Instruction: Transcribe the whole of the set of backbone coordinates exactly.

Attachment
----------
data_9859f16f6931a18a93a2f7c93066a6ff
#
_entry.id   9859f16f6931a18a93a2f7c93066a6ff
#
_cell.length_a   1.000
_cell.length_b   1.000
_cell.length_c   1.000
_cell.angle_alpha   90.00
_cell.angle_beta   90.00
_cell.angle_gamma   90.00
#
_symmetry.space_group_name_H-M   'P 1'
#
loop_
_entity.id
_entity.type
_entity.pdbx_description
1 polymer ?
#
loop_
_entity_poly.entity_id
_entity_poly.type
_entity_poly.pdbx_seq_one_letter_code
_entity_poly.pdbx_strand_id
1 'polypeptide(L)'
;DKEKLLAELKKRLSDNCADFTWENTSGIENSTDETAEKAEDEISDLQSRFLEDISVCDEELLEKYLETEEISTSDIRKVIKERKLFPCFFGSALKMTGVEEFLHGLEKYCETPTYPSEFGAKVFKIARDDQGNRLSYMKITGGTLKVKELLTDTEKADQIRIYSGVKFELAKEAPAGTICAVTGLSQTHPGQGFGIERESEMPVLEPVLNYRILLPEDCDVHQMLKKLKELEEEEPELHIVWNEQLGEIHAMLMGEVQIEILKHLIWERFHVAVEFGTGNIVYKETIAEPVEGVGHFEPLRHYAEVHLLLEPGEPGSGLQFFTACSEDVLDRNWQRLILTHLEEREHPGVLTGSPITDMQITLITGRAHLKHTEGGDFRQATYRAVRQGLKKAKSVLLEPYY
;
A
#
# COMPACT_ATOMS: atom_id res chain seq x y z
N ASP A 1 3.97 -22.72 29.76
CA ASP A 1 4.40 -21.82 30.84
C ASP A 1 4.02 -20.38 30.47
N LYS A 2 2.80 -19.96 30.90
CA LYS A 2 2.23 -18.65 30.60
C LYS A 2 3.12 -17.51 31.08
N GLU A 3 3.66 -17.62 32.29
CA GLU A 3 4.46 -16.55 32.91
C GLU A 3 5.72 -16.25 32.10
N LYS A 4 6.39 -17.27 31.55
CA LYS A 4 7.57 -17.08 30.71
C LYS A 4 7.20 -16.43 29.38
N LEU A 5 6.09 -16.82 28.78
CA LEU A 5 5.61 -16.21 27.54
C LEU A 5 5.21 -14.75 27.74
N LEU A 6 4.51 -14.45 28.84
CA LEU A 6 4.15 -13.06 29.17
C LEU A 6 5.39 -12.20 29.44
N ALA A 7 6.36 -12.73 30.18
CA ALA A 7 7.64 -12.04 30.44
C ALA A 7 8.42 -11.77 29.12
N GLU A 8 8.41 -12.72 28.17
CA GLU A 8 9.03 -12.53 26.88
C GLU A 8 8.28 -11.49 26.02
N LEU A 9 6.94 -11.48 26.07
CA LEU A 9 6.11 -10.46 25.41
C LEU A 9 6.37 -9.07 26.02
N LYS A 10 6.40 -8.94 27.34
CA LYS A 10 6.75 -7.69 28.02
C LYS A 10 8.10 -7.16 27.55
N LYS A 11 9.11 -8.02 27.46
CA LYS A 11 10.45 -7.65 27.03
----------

data_9859f16f6931a18a93a2f7c93066a6ff
#
_entry.id   9859f16f6931a18a93a2f7c93066a6ff
#
_cell.length_a   1.000
_cell.length_b   1.000
_cell.length_c   1.000
_cell.angle_alpha   90.00
_cell.angle_beta   90.00
_cell.angle_gamma   90.00
#
_symmetry.space_group_name_H-M   'P 1'
#
loop_
_entity.id
_entity.type
_entity.pdbx_description
1 polymer ?
#
loop_
_entity_poly.entity_id
_entity_poly.type
_entity_poly.pdbx_seq_one_letter_code
_entity_poly.pdbx_strand_id
1 'polypeptide(L)'
;DKEKLLAELKKRLSDNCADFTWENTSGIENSTDETAEKAEDEISDLQSRFLEDISVCDEELLEKYLETEEISTSDIRKVIKERKLFPCFFGSALKMTGVEEFLHGLEKYCETPTYPSEFGAKVFKIARDDQGNRLSYMKITGGTLKVKELLTDTEKADQIRIYSGVKFELAKEAPAGTICAVTGLSQTHPGQGFGIERESEMPVLEPVLNYRILLPEDCDVHQMLKKLKELEEEEPELHIVWNEQLGEIHAMLMGEVQIEILKHLIWERFHVAVEFGTGNIVYKETIAEPVEGVGHFEPLRHYAEVHLLLEPGEPGSGLQFFTACSEDVLDRNWQRLILTHLEEREHPGVLTGSPITDMQITLITGRAHLKHTEGGDFRQATYRAVRQGLKKAKSVLLEPYY
;
A
#
# COMPACT_ATOMS: atom_id res chain seq x y z
N ASP A 1 3.97 -22.72 29.76
CA ASP A 1 4.40 -21.82 30.84
C ASP A 1 4.02 -20.38 30.47
N LYS A 2 2.80 -19.96 30.90
CA LYS A 2 2.23 -18.65 30.60
C LYS A 2 3.12 -17.51 31.08
N GLU A 3 3.66 -17.62 32.29
CA GLU A 3 4.46 -16.55 32.91
C GLU A 3 5.72 -16.25 32.10
N LYS A 4 6.39 -17.27 31.55
CA LYS A 4 7.57 -17.08 30.71
C LYS A 4 7.20 -16.43 29.38
N LEU A 5 6.09 -16.82 28.78
CA LEU A 5 5.61 -16.21 27.54
C LEU A 5 5.21 -14.75 27.74
N LEU A 6 4.51 -14.45 28.84
CA LEU A 6 4.15 -13.06 29.17
C LEU A 6 5.39 -12.20 29.44
N ALA A 7 6.36 -12.73 30.18
CA ALA A 7 7.64 -12.04 30.44
C ALA A 7 8.42 -11.77 29.12
N GLU A 8 8.41 -12.72 28.17
CA GLU A 8 9.03 -12.53 26.88
C GLU A 8 8.28 -11.49 26.02
N LEU A 9 6.94 -11.48 26.07
CA LEU A 9 6.11 -10.46 25.41
C LEU A 9 6.37 -9.07 26.02
N LYS A 10 6.40 -8.94 27.34
CA LYS A 10 6.75 -7.69 28.02
C LYS A 10 8.10 -7.16 27.55
N LYS A 11 9.11 -8.02 27.46
CA LYS A 11 10.45 -7.65 27.03